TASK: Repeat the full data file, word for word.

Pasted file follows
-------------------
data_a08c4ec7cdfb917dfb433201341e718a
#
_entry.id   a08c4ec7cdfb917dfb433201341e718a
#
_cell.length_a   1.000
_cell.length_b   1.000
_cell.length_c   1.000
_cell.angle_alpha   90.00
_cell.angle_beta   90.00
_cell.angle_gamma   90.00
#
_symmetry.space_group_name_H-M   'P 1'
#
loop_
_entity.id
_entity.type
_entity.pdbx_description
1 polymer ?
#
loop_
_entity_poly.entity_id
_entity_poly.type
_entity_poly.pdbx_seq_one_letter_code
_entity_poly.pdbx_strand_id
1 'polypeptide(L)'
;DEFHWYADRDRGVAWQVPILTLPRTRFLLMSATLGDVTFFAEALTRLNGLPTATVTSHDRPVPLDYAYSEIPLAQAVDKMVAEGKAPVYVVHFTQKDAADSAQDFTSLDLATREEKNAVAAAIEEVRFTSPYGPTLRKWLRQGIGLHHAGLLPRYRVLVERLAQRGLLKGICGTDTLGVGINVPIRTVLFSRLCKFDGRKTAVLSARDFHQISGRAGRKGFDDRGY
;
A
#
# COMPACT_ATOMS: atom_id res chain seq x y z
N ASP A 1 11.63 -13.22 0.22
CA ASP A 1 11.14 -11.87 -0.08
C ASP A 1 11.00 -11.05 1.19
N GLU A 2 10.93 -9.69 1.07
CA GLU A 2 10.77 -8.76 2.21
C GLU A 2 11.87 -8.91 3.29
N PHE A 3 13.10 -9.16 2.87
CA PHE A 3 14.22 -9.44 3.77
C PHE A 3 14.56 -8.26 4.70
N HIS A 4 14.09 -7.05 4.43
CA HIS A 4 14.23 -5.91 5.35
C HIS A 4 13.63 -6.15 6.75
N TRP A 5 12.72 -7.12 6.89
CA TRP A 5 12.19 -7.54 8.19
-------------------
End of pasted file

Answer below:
data_a08c4ec7cdfb917dfb433201341e718a
#
_entry.id   a08c4ec7cdfb917dfb433201341e718a
#
_cell.length_a   1.000
_cell.length_b   1.000
_cell.length_c   1.000
_cell.angle_alpha   90.00
_cell.angle_beta   90.00
_cell.angle_gamma   90.00
#
_symmetry.space_group_name_H-M   'P 1'
#
loop_
_entity.id
_entity.type
_entity.pdbx_description
1 polymer ?
#
loop_
_entity_poly.entity_id
_entity_poly.type
_entity_poly.pdbx_seq_one_letter_code
_entity_poly.pdbx_strand_id
1 'polypeptide(L)'
;DEFHWYADRDRGVAWQVPILTLPRTRFLLMSATLGDVTFFAEALTRLNGLPTATVTSHDRPVPLDYAYSEIPLAQAVDKMVAEGKAPVYVVHFTQKDAADSAQDFTSLDLATREEKNAVAAAIEEVRFTSPYGPTLRKWLRQGIGLHHAGLLPRYRVLVERLAQRGLLKGICGTDTLGVGINVPIRTVLFSRLCKFDGRKTAVLSARDFHQISGRAGRKGFDDRGY
;
A
#
# COMPACT_ATOMS: atom_id res chain seq x y z
N ASP A 1 11.63 -13.22 0.22
CA ASP A 1 11.14 -11.87 -0.08
C ASP A 1 11.00 -11.05 1.19
N GLU A 2 10.93 -9.69 1.07
CA GLU A 2 10.77 -8.76 2.21
C GLU A 2 11.87 -8.91 3.29
N PHE A 3 13.10 -9.16 2.87
CA PHE A 3 14.22 -9.44 3.77
C PHE A 3 14.56 -8.26 4.70
N HIS A 4 14.09 -7.05 4.43
CA HIS A 4 14.23 -5.91 5.35
C HIS A 4 13.63 -6.15 6.75
N TRP A 5 12.72 -7.12 6.89
CA TRP A 5 12.19 -7.54 8.19